When you’re looking for small objects in a dark, confined area, your first step is turning on a light. Recent cancer research has uncovered a non-toxic chemical compound with the ability to “turn on the light” that reveals cancer cells.
The study, conducted at Oregon State University, was presented at the annual meeting of the American Association of Pharmaceutical Scientists last October. Researchers injected a substance called silicon napthalocyanine into mice suffering from ovarian tumors. After 24 hours, the chemical had been absorbed by the tumors but was not present in the rest of the body.
Tumors were completely eradicated, and researchers detected no side effects. They are optimistic about the compound working on other types of tumors as well.
“Glow in the dark” cancer cells
Once the compound has been absorbed by a tumor, it causes cancer cells to glow when illuminated with near-infrared light. The effect makes it easier for surgeons to find and remove the cells more effectively, while a chemical reaction combining heat and oxygen kills any remaining cells.
Olena Taratula, lead author of the OSU study, explained that the research demonstrates proof of concept they hope to expand on with further experiments. Next on the researchers’ agenda is developing a system whereby the compound would actually seek out cancer cells. The next round of testing would involve dogs, possibly followed by clinical trials on humans.
Our experienced staff of medical professionals actively works to remain up-to-date on the latest and most innovative cancer research. Contact us to learn why Issels® is a leader in non-toxic integrative immuno-oncology treatments.
Diamonds are the most highly prized gems in the world of jewelry, but now there is a completely different reason to consider them precious. Cancer research at the University of Sydney has resulted in the development of synthetic diamonds that show promise as unique tools in the fight against cancer.
The recent study, published in Nature Communications, was inspired by the discovery that the non-toxic, non-reactive properties of nanodiamonds allow them to safely penetrate cell walls. While they initially showed promise as a delivery vehicle for cancer drugs administered during chemotherapy, physicists at the University of Sydney saw potential for further use in cancer detection.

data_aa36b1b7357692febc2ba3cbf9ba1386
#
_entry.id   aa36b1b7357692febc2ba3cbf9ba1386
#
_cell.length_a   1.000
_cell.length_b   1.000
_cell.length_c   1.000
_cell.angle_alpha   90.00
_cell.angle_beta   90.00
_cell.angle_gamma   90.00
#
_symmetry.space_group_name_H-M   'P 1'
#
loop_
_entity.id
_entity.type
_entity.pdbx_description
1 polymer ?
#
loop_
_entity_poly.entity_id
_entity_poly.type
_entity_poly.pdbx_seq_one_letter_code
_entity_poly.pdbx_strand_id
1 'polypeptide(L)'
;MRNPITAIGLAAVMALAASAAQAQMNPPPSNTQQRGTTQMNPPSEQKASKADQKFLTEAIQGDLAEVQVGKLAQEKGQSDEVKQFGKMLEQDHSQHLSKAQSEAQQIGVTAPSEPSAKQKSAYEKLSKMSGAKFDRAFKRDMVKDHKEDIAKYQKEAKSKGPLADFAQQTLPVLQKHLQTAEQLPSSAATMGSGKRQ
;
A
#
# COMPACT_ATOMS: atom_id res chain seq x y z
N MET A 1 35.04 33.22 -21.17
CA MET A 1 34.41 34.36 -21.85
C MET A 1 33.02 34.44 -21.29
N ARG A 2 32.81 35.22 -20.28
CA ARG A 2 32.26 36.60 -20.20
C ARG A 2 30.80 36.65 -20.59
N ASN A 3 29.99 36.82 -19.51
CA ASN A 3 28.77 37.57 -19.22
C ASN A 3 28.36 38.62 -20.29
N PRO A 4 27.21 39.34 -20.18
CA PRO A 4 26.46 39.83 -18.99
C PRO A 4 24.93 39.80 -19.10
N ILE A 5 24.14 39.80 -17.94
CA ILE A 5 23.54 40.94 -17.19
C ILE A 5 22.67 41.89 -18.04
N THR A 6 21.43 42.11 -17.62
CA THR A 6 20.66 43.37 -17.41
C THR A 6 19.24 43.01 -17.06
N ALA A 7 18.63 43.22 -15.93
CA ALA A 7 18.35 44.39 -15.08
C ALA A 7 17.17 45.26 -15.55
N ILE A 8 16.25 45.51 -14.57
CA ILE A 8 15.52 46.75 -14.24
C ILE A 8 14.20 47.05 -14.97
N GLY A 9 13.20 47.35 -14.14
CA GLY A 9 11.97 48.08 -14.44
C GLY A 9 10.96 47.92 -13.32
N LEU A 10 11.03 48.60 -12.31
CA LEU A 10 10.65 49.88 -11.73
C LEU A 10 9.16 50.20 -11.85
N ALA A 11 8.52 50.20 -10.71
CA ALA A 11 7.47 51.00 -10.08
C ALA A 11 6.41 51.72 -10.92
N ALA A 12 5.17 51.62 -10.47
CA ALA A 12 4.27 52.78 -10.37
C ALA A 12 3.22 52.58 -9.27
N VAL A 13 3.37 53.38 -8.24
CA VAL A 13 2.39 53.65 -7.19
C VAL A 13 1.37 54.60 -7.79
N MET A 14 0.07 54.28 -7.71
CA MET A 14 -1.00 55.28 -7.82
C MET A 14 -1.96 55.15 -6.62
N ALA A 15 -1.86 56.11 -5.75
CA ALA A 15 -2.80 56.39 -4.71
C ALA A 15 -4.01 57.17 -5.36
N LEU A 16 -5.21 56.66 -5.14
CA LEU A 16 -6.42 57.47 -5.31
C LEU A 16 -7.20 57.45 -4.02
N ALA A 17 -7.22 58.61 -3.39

Professor David Reilly, lead author of the study, explained that it was the magnetic properties of the gems that captured their interest. He and his team hyperpolarized nanodiamonds by aligning atoms in such a way that they would emit a signal visible through MRIs. Once the altered nanodiamonds were attached to cancer-targeting molecules, the researchers were able to track them via the signals.
According to Helen Zorbas, chief executive of Cancer Australia, there is reason to believe that nanodiamond tracking can aid in detection of brain and pancreatic cancers along with other hard-to-find forms. Since early onset of treatment offers a greater chance of effectiveness, this method could be extremely valuable in improving survival possibilities.
Current cancer research has focused on other non-toxic methods such as personalized treatment and immunotherapy, which are protocols that we have successfully used at Issels® for years. Visit our website to learn more about our innovative cancer treatment programs.
Not all cancers behave the same way or produce identical markers. Some people with the same type of cancer will have higher levels of tumor markers while others with that cancer will not have the elevated levels. At the Issels® Immuno-Oncology Centers, we understand that highly personalized immunotherapy is often the best approach to achieve long-term remission.
What are tumor markers?
These markers are substances that are produced by the actual cancer itself or other healthy cells in the body when cancer is present. They may also occur in response to some noncancerous conditions. For example, a benign tumor may result in tumor markers.
While the most commonly recognized markers are proteins found in the stool, urine, blood, or other tissue sample from the person, changes to DNA and altered gene expression are starting to be used as tumor markers. Currently, there are over 20 unique tumor markers identified and used for the detection, research and treatment of cancer.
Why they are important?
In addition to helping doctors assess the effectiveness of treatment, tumor markers are measured after treatment has ceased to see if the cancer has returned. Tumor markers may one day be useful in detecting cancer while it is still in its early stages. Because there is not one “universal” tumor marker, they sometimes occur in noncancerous conditions, and may vary based on individual factors.
According to research results announced in April by Dr. Philip Rosenberg, Ph.D of the National Cancer Institute’s Division of Cancer, Epidemiology and Genetics, Americans will see several new breast cancer trends by 2030.